There are good aspects and bad when it comes your finances as a bachelor. One of the best financial aspects of being a bachelor is that there is no one there to tell you what to do with your money. You are the number one decision maker and you can decide how cheaply or how extravagantly you want your living situation to be. This means that you can choose to dress fashionably and drive a fancy car while living in a $300 a month, cracker box apartment, or live well below your means when it comes to food and entertainment, but put your feet up at the end of the day in a palatial palace. It's up to you!
The down side of being on your own is that there may not be anyone at your side to help you out with expenses when things go bad. There's no dutiful wife to help share costs or discuss investment options when it comes to what to do with your money. And if you aren't one that is particularly savvy when it comes to your paychecks, you might find it difficult to discipline your bachelor mentality when attempting to reign in your spending. You don't want to end up playing big man only to live like a miser in your golden years.
To help you avoid such an existence, here is a guide to investing for bachelors that might help you when it comes to your personal financial situation.
1. Understand your finances
Since you'll likely have no one else to do it for you, it is critical that as a bachelor you fully understand your investments. Doing so means that you may have to be a jack-of-all-trades when it comes to your money. To fully focus on your investments though, you will likely have to perform other functions such as balancing the checkbook, paying bills, keeping up with your retirement account, making investment decisions, and avoiding overdraft and credit card fees. To make sure that you are up to the task, it is important to understand the tools and resources that are available to help you with organizing and having a working knowledge of your money and investments.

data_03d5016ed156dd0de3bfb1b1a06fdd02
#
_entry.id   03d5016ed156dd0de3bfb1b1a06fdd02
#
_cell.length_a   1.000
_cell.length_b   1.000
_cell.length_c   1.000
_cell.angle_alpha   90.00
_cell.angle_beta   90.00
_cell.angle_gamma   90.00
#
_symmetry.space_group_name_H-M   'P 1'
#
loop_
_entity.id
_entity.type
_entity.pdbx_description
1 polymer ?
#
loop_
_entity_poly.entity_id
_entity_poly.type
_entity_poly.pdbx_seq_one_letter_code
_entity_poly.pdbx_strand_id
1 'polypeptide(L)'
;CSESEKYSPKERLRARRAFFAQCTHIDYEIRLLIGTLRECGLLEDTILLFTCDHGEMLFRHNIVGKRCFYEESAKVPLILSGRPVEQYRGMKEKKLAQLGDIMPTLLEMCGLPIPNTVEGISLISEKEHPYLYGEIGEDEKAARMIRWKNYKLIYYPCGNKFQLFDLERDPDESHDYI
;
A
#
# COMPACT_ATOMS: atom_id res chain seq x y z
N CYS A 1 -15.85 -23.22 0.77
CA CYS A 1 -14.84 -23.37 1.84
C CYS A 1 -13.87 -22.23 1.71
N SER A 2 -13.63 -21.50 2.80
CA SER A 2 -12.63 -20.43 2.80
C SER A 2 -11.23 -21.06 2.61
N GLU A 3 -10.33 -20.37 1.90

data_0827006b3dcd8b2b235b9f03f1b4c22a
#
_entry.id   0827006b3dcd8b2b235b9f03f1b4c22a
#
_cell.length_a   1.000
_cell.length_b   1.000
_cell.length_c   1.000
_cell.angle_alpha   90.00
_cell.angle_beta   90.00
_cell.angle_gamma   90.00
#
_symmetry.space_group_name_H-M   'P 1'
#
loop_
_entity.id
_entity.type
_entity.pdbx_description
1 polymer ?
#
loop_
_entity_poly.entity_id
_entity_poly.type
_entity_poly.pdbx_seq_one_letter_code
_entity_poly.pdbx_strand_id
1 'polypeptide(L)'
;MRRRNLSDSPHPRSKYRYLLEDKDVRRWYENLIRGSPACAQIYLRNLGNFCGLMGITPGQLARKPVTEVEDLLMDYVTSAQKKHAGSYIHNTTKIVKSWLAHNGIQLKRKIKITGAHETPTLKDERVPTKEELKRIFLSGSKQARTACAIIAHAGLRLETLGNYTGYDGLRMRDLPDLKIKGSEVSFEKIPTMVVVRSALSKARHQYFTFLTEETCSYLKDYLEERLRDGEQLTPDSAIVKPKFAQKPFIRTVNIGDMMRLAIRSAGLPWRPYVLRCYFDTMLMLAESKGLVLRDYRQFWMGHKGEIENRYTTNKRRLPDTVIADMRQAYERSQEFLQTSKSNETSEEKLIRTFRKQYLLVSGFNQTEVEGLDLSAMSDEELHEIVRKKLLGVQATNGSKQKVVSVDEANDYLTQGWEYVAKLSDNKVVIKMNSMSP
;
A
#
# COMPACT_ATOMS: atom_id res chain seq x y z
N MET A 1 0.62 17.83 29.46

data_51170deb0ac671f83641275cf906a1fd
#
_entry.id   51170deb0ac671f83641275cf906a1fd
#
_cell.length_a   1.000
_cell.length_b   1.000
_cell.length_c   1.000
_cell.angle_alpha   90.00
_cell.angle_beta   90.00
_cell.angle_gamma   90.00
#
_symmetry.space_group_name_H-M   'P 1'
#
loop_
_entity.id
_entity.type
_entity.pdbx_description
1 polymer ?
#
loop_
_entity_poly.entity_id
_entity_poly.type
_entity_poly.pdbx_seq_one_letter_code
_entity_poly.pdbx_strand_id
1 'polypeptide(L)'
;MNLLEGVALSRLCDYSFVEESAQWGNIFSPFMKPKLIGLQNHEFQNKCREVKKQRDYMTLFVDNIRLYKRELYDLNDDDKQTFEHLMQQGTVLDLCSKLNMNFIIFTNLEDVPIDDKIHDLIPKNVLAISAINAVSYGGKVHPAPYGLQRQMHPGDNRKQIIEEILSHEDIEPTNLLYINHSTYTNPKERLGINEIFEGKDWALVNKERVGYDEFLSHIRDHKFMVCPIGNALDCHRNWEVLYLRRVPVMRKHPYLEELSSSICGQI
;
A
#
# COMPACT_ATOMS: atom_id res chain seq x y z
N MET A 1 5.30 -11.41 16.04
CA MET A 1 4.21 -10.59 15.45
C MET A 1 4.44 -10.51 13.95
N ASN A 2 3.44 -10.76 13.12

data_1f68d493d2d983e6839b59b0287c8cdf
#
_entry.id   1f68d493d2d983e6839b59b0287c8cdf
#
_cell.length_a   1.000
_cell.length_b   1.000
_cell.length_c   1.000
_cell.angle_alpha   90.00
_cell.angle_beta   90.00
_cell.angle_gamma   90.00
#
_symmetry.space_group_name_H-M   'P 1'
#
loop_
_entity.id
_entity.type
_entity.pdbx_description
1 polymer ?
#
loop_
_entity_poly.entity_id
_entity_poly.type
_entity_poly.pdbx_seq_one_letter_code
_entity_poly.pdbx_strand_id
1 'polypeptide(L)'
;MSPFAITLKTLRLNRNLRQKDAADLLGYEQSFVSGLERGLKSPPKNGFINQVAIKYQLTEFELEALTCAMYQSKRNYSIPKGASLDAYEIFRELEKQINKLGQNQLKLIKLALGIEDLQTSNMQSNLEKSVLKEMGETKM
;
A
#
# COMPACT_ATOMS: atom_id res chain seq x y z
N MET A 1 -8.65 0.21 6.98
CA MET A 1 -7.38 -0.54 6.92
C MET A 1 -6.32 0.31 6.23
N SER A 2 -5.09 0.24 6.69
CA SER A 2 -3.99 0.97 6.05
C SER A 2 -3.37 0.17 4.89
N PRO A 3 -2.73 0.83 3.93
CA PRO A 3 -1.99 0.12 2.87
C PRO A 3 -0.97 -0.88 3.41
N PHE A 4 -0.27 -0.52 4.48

Being a bachelor doesn't mean you are completely on your own when it comes to investing. Friends, family, and co-workers can be helpful resources when it comes to discovering investment options as well listen to a few good investment horror stories. Then you have the analysts and consultants out there ‚Äòmanaging' your 401k, 403b, or IRA, but you never know what ulterior motives they might have when it comes to where you put your money. So what other resources are out there when it comes to investing?
Amazingly, that thing called the newspaper still offers business and investing information. And if you can't stand getting some ink on your pretty little fingers, the internet offers up a slew of research tools and options. Blogs and online investing communities can be great places to read about and discuss investment ideas and strategies, and there are a variety of tools and tracking devices available with which you can measure your investment progress.
3. Invest in what you know
Putting money into investment vehicles you don't understand can lead to exasperation and frustration, especially if you start losing money. While your bachelor lifestyle might be conducive to a little risk taking and wild streaks, when it comes to your money, you may want to tone down your strategy. Just because you don't have a family to provide for yet, doesn't mean you have to go crazy when it comes to risky investments. A bachelor with a guaranteed four or five percent return on his money might not sound exciting, but it's better than being a broke bachelor. Choosing sound investments that you understand and that have a reasonable expectation of return can provide peace of mind and steady income streams.
Even a bachelor with few responsibilities should be responsible when it comes to his investments. Remember, you may not be a bachelor forever, and it can be nice to go into a relationship with a little nest egg stashed away for the future. A diversified portfolio that spreads your money over a variety of investments with various risk levels can help keep big swings in your returns to a minimum. Spreading money over stocks, bonds, mutual funds, savings accounts, CDs, real estate, commodities, tangible assets, and other investment options can help you ensure your investment eggs aren't all put in one basket.
5. Realise your goals
When making investments as a bachelor, it's important that you understand your goals as well as your money. Having not only an idea of where you're going, but how you're going to get there will make it easier to evaluate your successes and failures along the way. Writing some short and long term goals, even if it's just jotting your ideas down on a sheet of paper, is a great reminder of the direction in which you want your investments, and in turn, your life to proceed.